By Catherine Wagley
By Channing Sargent
By L.A. Weekly critics
By Amanda Lewis
By Catherine Wagley
By Carol Cheh
By Keegan Hamilton
By Bill Raden
I can't tell yet if it's an aberration or a trend, but theological drama appears to be making a comeback. These are plays grappling not so much with the morality of the clergy but with the larger sweep of questions concerning clashes of faith, and whether or not we're alone down here.
These were the very questions raised after World War II — the "good" war that became the ill-fitting template for later wars, which were far more confusing, morally. If you read Thomas Pynchon or Kurt Vonnegut, you'll get a picture of a far less righteous and morally lucid World War II, culminating in the morally dubious motive for detonating two nuclear bombs over Japan in 1945 — just to show 'em who's boss.
Fears of global annihilation triggered by that display of destructive technology led to theological dramas in Britain by the likes of Christopher Fry (The Lady's Not for Burning), and by absurdists across Europe, from Samuel Beckett and Harold Pinter to Eugene Ionesco, Luigi Pirandello and Dario Fo, whose comedies were about facing the end of everything, and how we carve our own meaning from that realization.
It was a trend that withered with postwar prosperity, yielding (in the serious–new–play category) largely to the comparatively petty concerns of family dysfunction and ethnic identity. That economic prosperity is now under siege, worldwide, along with the assumption that our physical environment can remain habitable. The resulting dull ache in the zeitgeist may explain the return of Big Themes.
Local examples include yet another revival of Waiting for Godot, currently at the Stella Adler; Joseph Fisher's scintillating new play, A Wolf Inside the Fence, about teaching high school history in an amnesiac culture, at Open Fist Theatre; and the two productions reviewed here: John Sinner's Happy Ending and Marios Stilianakis' Water.
Theatre Revelation is an L.A.-based company that has spent the last decade or so performing at national and international festivals. It took the Santa Monica presenter of gay-themed works, Highways Performance Space, to host Theatre Revelation's first Southern California appearance in some time. There were only two performances, last weekend, but the work by writer-director Sinner, Happy Ending, is worth reporting on.
The audience entered through the cavernous venue's sliding garage door, crossing past a stage floor strewn with pages from printed literature and passing by a woman in a torn hoopskirt and a billowy blond wig, who appeared very much absorbed in her own world. On the other side of the stage was a kind of Gothic throne on which another woman in a blond wig sat, looming and glaring, from an altitude close to the rafters. (Creative design by James Goodkind.) A baroque gown draped below her some 10 to 15 feet. A hospital bed hung upside down, suspended in the sky. The photographic image of actor Alan Mandell's face was projected onto the pillow. That actor also provided lugubrious voice-overs, when the "dying man" had a few words to say. Beneath the bed was some kind of ancient hospital equipment and Nurse Matilda (Ilana Gustafson Turner) costumed in a blue-and-white blouse and apron, and the kind of cap that signaled she might have been at some European outpost during World War I (costumes by Sinner).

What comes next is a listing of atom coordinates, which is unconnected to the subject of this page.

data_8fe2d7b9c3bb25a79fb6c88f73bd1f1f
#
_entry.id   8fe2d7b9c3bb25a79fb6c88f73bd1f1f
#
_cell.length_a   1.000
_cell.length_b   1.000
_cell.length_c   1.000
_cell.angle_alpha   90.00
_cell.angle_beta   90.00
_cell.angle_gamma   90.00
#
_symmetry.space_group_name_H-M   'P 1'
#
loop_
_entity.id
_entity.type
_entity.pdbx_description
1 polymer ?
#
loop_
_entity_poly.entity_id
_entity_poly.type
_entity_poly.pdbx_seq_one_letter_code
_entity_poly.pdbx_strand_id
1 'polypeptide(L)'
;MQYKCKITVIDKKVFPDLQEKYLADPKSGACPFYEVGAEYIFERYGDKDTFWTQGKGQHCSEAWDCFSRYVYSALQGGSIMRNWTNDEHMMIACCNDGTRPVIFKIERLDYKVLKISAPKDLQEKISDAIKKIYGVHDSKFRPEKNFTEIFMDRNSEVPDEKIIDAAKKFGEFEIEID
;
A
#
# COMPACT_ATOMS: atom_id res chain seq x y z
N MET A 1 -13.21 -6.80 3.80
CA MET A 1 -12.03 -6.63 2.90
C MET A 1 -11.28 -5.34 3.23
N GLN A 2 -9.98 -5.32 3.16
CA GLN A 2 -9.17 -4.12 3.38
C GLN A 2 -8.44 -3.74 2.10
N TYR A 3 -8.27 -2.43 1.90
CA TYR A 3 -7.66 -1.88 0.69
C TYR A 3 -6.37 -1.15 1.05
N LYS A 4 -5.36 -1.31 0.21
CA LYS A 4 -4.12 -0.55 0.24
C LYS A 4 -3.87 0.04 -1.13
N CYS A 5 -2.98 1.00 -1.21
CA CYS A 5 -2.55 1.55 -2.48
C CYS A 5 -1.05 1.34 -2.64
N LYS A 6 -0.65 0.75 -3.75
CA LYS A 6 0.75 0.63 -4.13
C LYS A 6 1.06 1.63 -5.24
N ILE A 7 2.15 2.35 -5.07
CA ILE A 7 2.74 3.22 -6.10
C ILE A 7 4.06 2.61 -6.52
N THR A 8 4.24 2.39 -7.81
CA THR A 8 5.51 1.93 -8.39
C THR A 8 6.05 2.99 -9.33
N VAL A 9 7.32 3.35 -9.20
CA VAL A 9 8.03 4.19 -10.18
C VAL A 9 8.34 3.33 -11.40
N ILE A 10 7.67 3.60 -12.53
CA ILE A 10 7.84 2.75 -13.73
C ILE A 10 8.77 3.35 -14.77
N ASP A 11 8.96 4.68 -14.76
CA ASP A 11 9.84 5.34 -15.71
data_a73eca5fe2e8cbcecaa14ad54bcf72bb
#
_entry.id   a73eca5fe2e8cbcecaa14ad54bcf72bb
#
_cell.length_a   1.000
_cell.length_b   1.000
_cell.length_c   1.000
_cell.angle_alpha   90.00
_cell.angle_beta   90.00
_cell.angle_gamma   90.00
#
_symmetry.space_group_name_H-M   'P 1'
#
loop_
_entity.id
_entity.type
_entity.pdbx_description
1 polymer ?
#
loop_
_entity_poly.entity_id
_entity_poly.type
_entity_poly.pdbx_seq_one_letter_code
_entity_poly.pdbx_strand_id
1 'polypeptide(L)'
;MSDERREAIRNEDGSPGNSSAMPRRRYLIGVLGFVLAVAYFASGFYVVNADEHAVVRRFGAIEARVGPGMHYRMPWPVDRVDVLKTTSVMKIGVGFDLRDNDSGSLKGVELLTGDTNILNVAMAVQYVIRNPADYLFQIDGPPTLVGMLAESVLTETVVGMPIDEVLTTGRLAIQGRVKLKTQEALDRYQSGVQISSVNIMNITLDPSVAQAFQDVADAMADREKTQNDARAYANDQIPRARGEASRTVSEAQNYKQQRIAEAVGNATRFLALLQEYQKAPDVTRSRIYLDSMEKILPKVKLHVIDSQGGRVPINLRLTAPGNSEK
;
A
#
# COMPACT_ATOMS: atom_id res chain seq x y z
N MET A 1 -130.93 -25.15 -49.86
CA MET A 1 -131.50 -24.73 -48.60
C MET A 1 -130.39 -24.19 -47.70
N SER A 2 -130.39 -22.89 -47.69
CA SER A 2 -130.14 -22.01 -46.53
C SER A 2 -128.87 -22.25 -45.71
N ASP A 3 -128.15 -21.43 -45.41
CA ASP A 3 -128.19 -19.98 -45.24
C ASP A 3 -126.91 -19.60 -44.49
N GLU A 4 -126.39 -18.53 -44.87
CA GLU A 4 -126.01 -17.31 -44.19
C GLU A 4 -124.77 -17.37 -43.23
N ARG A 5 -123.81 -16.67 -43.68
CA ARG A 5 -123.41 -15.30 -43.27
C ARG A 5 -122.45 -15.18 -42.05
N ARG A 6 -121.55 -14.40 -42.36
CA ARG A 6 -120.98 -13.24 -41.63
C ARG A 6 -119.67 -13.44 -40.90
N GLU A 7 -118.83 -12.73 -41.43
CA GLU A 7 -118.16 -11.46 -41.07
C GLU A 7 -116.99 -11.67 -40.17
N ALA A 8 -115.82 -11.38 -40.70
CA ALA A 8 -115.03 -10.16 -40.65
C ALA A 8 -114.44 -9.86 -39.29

It soon became evident that the aforementioned women in the blond wigs were sisters, Etheline (Keirin Brown) and Agatha (Betsy Moore), agoraphobics maintaining a deathwatch over their father (Mandell). In case this sounds in any way grim, the production was actually a clown show, a kind of fusing of Beckett and Ionesco, as the sisters awaited guests who never appeared.
Among the first sounds were that of a telephone ringing and Agatha blurting out, "Don't answer it!" And so we understood that this house was populated by a pair of paranoid isolationists, responding to a world fraught with mortality and danger. Against the back wall were beamed videos of Hitler, nuclear detonations and other depictions of catastrophe. From their own company, and their own fantasies, the sisters carved their own meaning and purpose. Sartre would have approved. Sometimes they lip-synched to Judy Garland clips. Not sure how Sartre would feel about that.
By the time she descended from her perch, Agatha's every poetical line was delivered by Moore in a hoarse voice laced with comedic innuendos that recalled Phyllis Diller, around which dainty Etheline performed a series of verbal and physical pirouettes. Both women's faux-Victorian costumes were punctured by holes, from wear, or bullets — or something.
The plot, if that's the word, concerned the unsolicited visit of a Young Man (Paul Tucci), who burst in through that same garage door, insisting that Nurse Matilda was his long-lost mother — an allegation she emphatically denied, insisting that she had no children by anyone due to reproductive issues. But the Young Man would hear none of it, and resorted to pleading and weeping on his hands and knees. The sisters, meanwhile, were just annoyed by the intrusion.
Eventually the man left, the wigs came off, and there was an homage to the possibilities of love, which, I think, Sinner was intending seriously, in a John Lennon sort of way. I found it to be beside the point, which was really a theatrical examination of the dubious physical and memory essences of "home."